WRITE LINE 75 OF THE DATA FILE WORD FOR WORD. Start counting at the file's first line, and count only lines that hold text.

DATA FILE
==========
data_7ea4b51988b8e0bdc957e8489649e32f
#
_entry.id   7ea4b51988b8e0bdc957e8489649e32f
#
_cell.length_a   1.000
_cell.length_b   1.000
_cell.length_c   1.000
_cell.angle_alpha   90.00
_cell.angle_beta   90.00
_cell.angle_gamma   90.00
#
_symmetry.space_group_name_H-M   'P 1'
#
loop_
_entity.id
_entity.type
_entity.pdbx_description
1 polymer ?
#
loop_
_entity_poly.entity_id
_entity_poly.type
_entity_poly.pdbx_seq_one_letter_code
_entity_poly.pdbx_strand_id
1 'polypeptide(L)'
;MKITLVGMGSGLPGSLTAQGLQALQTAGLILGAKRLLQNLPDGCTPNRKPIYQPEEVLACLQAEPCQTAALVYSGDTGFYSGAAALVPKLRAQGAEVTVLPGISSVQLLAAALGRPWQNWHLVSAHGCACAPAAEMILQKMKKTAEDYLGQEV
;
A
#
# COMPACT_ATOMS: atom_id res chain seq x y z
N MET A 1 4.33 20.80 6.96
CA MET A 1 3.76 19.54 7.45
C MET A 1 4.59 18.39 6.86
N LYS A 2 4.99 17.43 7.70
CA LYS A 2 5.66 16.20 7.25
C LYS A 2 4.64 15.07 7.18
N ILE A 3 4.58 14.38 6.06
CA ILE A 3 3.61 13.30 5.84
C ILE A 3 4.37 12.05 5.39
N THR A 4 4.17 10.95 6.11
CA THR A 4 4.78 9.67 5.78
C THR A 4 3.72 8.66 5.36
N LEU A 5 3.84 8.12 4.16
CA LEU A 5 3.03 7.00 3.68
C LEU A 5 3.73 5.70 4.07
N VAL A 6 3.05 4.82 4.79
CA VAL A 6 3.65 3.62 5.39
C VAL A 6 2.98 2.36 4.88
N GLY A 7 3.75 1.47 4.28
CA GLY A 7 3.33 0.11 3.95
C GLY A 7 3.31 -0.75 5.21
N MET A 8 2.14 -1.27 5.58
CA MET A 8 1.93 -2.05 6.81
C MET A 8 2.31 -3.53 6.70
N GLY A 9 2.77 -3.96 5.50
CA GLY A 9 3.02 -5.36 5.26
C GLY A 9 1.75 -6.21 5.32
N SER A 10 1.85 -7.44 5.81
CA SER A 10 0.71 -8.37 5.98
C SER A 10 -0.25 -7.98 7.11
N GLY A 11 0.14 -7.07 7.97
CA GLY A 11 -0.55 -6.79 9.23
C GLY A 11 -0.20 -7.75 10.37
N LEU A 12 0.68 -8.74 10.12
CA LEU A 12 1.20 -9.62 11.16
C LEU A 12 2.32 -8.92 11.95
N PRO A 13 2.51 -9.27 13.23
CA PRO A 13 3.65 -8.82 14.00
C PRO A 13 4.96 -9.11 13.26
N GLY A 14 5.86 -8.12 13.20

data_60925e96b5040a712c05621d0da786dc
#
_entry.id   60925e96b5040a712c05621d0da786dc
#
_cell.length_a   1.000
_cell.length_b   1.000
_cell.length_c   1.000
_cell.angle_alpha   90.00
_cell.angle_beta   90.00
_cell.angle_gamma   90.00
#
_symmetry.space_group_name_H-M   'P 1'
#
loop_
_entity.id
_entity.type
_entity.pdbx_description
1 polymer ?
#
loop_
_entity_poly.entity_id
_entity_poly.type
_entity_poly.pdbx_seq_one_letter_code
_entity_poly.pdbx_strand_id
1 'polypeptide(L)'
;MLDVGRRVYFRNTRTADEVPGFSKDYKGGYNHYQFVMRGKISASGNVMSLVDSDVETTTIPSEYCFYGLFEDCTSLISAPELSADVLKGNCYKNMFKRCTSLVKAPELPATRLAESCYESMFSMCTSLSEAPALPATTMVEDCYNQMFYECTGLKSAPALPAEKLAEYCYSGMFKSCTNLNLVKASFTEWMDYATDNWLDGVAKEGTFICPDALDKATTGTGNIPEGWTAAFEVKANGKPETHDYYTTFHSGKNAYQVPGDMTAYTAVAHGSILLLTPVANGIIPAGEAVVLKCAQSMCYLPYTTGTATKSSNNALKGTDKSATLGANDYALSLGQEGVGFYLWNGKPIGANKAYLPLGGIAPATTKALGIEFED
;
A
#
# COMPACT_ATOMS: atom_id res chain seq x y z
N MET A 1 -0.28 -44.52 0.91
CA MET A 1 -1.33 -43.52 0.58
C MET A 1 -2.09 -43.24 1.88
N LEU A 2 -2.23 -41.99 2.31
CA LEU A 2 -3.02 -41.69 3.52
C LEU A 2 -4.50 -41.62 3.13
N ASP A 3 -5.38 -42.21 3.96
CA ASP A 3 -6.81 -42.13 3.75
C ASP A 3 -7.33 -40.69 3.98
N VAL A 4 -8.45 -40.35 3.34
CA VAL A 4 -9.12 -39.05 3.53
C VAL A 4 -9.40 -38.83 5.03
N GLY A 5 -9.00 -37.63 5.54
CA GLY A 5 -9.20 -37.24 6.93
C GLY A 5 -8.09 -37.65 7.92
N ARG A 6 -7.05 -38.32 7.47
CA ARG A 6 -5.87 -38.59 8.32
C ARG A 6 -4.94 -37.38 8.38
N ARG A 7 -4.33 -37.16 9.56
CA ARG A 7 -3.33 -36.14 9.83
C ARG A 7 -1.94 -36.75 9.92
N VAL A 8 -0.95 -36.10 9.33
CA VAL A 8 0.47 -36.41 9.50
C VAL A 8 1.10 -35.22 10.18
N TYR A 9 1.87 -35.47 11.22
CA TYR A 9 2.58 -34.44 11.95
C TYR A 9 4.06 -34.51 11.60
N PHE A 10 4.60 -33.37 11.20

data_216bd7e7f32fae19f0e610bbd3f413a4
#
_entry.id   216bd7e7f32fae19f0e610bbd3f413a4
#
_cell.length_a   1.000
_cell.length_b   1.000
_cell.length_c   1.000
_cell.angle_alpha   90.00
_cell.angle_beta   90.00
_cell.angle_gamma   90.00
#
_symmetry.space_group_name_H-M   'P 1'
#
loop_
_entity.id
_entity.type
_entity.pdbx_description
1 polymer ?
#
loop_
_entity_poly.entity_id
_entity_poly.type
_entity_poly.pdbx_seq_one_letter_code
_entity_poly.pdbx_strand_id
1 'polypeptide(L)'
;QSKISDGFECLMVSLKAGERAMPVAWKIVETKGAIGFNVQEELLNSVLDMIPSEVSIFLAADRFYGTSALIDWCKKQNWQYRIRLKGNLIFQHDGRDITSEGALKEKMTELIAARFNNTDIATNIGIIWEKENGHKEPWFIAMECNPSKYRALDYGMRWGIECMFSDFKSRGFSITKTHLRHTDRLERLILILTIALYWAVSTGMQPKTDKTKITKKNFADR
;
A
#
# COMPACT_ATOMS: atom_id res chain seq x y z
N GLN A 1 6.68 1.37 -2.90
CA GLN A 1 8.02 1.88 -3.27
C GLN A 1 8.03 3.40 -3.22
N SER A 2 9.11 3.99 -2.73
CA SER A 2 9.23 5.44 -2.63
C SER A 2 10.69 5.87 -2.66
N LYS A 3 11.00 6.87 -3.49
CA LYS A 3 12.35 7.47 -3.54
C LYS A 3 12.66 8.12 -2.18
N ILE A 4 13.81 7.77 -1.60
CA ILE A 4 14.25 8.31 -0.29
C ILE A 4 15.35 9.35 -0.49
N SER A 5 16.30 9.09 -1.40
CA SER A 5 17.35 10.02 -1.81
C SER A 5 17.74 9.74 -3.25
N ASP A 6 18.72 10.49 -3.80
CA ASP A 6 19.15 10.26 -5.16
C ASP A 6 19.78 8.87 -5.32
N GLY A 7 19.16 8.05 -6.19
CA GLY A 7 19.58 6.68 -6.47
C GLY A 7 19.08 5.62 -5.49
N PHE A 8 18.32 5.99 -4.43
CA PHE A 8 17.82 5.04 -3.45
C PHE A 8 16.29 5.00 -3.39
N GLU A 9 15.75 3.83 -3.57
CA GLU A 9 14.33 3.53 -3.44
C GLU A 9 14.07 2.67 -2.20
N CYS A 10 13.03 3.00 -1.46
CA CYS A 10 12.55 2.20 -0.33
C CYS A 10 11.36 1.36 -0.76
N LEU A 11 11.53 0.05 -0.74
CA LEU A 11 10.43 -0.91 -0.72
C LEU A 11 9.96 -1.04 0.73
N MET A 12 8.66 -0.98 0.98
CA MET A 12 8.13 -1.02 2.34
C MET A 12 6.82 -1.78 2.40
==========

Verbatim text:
_cell.length_a   1.000